Chief justice Mogoeng told to retract and apologise for pro-Israel comments
Chief justice Mogoeng Mogoeng has been ordered to apologise for, and retract, pro-Israel comments he made during a webinar in June last year.
The Judicial Conduct Committee found Mogoeng guilty and ordered him to apologise unconditionally for becoming involved in political controversy through his utterances in the online seminar hosted by The Jerusalem Post on June 23 2020.
The committee further ordered Mogoeng to unreservedly retract and withdraw a statement he uttered after a public outcry over his initial comments. He said he stood by his comments and that he would not apologise or retract them — “even if 50 million people were to march every day for 10 years for me to do so, I would not apologise”.
“If I perish, I perish,” he said.
An NGO, Africa 4 Palestine, the SA Boycott Disinvestments and Sanctions Coalition (SA BDS Coalition) and a Durban-based Women’s Cultural Group (WCG) complained separately to the Judicial Service Commission about Mogoeng’s comments in July.
The Sunday Times reported in June last year that, in his webinar comments, Mogoeng seemed to base his pro-Israel stance on passages from the Bible.
Mogoeng participated in a webinar entitled Two Chiefs, One Mission: Confronting Apartheid of the Heart with the chief rabbi of SA, Rabbi Warren Goldstein, hosted by The Jerusalem Post.
The moderator, the editor-in-chief of the newspaper, Yakoov Katz, asked Mogoeng about his love for the Jewish people, for Israel, for the state of Israel and his thoughts on the tense diplomatic relations between SA and Israel.
In a long-winded response, Mogoeng began by acknowledging that the policy direction taken by SA was binding on him, as any other law would be.
“So, whatever I have to say should not be misunderstood as an attempt to say the policy direction taken by my country in terms of their constitutional responsibilities is not binding on me. But just as a citizen, any citizen is entitled to criticise the laws and the policies of SA or even suggest that changes are necessary, and that’s where I come from,” he said.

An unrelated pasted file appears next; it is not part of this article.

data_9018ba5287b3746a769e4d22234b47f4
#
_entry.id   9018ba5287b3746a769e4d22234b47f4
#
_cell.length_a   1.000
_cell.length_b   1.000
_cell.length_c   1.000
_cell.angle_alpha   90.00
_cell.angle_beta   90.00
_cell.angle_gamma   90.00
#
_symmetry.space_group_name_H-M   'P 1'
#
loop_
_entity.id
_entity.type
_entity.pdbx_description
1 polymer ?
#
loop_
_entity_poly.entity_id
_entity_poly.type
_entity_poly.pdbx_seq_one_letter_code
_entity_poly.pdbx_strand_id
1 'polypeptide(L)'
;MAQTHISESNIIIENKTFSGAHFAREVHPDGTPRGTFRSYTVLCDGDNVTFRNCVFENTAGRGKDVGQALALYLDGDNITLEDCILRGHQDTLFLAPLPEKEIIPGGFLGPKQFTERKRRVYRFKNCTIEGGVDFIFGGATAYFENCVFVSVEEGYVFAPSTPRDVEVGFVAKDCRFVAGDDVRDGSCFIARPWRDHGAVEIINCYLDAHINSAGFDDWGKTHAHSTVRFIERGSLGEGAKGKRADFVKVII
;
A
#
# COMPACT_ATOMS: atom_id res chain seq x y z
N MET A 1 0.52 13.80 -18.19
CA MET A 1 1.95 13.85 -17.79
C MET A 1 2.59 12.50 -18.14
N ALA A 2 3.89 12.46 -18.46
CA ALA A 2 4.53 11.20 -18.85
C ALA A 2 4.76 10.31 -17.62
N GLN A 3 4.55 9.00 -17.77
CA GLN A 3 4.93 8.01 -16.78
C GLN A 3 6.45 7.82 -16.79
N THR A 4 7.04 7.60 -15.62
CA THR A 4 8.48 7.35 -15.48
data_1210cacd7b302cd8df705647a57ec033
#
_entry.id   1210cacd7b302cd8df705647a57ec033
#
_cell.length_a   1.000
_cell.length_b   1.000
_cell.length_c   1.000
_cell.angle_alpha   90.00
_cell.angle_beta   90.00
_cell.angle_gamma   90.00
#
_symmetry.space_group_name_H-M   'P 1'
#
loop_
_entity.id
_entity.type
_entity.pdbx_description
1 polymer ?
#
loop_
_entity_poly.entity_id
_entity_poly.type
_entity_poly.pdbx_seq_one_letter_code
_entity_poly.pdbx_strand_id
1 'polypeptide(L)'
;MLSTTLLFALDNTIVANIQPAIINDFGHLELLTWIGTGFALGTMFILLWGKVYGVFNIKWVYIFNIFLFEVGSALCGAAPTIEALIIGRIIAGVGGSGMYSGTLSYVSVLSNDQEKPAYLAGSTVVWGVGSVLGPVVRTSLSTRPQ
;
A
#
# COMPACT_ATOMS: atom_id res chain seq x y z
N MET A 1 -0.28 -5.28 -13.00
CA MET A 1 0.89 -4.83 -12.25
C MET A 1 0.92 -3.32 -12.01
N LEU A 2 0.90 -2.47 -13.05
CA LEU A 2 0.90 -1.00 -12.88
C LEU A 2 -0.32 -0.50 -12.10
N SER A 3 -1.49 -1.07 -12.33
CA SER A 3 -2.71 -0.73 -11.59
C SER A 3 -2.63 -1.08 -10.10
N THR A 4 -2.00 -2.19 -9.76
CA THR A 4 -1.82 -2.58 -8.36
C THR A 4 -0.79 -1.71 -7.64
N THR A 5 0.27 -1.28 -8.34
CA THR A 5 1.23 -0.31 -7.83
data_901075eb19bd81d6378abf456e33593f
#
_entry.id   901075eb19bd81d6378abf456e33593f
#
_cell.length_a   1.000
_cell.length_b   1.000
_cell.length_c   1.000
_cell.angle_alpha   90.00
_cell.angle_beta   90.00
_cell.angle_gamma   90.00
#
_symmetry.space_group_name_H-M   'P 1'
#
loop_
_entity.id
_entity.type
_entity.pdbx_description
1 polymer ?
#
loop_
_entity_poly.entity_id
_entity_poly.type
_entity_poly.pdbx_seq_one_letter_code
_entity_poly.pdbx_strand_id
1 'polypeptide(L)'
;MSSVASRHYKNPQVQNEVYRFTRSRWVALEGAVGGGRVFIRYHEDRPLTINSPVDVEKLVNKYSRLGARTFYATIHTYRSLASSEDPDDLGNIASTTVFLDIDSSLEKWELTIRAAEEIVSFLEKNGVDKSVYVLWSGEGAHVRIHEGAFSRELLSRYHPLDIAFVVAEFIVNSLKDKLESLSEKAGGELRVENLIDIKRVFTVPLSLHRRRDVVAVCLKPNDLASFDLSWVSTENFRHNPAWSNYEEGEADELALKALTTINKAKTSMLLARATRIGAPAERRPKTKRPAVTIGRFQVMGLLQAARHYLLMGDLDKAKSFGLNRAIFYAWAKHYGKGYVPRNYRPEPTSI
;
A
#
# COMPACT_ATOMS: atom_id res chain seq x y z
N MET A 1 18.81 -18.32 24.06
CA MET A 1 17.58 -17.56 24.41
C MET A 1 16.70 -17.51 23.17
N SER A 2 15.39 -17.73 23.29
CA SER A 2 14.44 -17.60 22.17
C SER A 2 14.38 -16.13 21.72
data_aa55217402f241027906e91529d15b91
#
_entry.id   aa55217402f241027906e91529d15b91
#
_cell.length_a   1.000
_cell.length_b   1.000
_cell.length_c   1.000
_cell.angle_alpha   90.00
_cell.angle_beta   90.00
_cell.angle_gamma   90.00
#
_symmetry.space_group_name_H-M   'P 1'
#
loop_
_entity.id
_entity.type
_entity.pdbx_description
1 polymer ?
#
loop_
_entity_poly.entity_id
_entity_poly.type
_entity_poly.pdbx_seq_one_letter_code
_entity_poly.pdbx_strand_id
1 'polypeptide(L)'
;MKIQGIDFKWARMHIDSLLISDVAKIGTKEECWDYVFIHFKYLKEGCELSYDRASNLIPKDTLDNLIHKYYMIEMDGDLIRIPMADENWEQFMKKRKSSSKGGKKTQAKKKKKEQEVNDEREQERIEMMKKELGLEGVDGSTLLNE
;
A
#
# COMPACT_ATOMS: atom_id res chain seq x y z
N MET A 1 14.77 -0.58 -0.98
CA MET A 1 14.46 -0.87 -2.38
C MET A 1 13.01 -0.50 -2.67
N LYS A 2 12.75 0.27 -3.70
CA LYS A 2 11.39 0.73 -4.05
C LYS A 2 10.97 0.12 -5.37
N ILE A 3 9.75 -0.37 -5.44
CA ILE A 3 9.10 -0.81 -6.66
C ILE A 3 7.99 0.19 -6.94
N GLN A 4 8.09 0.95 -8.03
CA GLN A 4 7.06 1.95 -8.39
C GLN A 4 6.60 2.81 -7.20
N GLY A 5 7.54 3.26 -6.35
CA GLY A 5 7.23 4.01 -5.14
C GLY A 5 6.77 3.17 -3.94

Mogoeng said he was under an obligation as a Christian to love Israel, to pray for the peace of Jerusalem which actually means the peace of Israel.
Citing Biblical scripture, he said: “The first verse I give is in Psalms 122, verse 6, which says: ‘Pray for the peace of Jerusalem, they shall prosper that love thee,’” Mogoeng said. “Also Genesis 12, verses 1 to 3, says to me as a Christian, if I curse Abraham and Israel, the Almighty God will curse me too.
“And I cannot as a Christian do anything other than love and pray for Israel because I know hatred for Israel by me and for my nation will, can only attract unprecedented curses upon our nation.”
In the main, their complaints were that Mogoeng committed wilful or gross negligent breaches of the Code of Judicial Conduct, in that he had become involved in political controversy or activity, which is in breach of code.
The other complaint was that he involved himself in extrajudicial activities which are incompatible with the confidence in and the impartiality of judges, and that he failed to recuse himself from a pending case where there had arisen a reasonable suspicion of bias against one of the parties.